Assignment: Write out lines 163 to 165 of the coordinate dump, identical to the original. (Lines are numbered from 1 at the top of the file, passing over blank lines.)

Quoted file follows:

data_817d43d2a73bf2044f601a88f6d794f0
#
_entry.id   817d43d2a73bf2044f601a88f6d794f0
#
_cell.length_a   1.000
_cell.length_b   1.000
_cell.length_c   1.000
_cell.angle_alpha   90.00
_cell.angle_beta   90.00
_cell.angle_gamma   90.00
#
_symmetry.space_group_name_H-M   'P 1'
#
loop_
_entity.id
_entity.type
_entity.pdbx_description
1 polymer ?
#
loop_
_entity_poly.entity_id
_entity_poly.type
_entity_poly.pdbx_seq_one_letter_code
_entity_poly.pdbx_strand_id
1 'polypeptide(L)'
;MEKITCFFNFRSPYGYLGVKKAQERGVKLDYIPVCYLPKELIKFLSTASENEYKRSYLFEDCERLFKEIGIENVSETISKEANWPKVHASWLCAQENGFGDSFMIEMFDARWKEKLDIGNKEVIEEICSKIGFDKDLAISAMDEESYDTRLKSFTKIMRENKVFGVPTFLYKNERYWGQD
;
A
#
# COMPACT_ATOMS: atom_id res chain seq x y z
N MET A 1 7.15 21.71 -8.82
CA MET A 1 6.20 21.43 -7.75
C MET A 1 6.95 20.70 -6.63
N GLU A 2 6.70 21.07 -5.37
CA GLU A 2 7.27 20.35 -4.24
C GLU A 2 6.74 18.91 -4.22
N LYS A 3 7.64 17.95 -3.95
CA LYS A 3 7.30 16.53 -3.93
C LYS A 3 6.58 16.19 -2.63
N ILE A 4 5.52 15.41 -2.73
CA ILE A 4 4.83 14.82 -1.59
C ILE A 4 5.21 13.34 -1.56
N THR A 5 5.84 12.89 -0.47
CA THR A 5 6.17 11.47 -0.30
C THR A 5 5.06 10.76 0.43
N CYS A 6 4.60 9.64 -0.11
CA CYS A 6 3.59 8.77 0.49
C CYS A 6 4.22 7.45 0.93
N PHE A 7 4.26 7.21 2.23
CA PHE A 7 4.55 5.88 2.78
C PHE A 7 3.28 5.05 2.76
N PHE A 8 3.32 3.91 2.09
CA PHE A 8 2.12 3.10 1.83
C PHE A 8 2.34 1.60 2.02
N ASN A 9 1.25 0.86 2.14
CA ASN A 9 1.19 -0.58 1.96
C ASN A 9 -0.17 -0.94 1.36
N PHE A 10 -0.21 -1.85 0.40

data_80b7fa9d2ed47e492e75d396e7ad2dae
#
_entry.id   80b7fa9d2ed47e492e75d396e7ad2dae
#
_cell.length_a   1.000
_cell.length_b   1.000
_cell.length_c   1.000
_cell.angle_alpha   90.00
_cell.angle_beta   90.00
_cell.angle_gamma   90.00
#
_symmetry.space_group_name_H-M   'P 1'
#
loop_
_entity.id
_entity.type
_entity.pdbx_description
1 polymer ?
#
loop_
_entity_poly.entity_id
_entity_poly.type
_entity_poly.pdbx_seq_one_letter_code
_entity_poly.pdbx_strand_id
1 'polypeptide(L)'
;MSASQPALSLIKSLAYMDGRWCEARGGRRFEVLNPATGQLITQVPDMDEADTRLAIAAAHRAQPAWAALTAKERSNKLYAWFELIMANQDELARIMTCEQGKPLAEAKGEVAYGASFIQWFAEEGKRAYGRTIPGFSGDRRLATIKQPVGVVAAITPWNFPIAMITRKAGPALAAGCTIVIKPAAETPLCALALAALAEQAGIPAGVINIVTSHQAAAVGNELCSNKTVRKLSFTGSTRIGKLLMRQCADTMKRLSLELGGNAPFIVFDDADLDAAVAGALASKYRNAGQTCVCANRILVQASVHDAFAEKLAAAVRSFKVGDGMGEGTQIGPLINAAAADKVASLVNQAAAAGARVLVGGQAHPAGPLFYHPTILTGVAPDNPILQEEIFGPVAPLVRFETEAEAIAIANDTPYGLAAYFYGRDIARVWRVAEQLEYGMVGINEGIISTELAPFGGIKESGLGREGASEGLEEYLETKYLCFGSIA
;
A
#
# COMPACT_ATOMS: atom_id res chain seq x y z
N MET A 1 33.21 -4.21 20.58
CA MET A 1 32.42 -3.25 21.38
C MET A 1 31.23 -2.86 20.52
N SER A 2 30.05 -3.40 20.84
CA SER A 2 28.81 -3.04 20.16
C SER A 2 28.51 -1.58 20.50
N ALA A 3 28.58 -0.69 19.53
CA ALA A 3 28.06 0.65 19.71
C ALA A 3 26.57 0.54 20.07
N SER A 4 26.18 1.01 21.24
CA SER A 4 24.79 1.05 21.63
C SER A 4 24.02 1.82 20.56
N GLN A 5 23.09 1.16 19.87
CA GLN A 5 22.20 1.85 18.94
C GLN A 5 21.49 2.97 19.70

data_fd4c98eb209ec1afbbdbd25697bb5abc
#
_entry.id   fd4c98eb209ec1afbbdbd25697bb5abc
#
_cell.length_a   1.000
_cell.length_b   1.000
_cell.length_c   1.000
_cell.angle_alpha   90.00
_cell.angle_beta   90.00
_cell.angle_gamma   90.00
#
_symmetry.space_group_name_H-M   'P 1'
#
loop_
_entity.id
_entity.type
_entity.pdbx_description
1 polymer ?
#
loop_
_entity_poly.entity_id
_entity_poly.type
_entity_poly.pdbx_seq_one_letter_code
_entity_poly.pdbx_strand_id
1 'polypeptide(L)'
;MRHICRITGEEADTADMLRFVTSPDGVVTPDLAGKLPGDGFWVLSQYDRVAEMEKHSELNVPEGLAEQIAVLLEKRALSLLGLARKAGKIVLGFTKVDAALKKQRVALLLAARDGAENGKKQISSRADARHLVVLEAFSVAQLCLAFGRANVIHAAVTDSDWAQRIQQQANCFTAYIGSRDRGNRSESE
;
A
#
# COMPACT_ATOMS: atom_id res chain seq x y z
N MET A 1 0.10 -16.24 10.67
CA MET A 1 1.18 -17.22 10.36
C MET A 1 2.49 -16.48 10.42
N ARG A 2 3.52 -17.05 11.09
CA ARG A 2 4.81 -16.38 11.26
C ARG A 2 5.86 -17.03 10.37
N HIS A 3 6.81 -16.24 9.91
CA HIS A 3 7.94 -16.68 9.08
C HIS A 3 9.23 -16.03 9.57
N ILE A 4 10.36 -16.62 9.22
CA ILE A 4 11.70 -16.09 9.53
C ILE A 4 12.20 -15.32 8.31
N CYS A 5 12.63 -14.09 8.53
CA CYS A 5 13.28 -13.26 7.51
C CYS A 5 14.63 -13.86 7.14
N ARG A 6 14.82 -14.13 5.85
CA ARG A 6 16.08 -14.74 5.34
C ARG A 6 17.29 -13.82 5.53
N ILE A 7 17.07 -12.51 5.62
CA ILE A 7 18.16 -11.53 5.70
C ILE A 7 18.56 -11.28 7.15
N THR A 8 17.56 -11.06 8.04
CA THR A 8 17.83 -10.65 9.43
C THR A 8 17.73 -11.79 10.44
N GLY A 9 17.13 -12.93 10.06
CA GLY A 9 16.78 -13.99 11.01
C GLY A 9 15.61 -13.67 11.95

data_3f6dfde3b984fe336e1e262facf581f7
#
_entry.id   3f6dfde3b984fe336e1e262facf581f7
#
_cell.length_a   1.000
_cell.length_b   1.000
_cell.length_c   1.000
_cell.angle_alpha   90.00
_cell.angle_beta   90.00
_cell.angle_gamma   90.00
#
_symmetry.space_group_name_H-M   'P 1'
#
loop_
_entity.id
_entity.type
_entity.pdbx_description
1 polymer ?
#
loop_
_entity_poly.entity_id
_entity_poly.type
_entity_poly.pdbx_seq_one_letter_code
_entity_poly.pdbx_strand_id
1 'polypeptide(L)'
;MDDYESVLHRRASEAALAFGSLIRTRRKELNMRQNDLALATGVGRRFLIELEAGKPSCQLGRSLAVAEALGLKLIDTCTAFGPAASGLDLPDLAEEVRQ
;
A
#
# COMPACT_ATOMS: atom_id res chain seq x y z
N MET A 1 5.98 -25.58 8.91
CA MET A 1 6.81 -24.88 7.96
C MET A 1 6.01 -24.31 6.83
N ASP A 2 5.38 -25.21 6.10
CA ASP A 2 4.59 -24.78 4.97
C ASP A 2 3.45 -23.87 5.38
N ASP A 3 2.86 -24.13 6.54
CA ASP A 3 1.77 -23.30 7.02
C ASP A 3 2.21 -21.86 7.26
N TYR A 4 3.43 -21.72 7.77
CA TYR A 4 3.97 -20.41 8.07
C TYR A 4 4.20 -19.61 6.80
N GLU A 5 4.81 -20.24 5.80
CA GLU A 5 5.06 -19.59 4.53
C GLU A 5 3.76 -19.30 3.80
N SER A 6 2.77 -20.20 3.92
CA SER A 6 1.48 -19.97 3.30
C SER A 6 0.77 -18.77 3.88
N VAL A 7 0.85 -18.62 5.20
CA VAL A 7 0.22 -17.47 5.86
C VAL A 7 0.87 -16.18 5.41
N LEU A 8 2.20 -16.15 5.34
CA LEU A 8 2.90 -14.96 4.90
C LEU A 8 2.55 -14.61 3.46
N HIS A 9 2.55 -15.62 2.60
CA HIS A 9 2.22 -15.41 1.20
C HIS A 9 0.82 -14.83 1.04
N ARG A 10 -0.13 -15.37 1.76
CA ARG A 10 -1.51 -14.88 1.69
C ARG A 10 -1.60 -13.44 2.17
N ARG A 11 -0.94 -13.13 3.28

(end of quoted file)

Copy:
_entry.id   3f6dfde3b984fe336e1e262facf581f7
#
_cell.length_a   1.000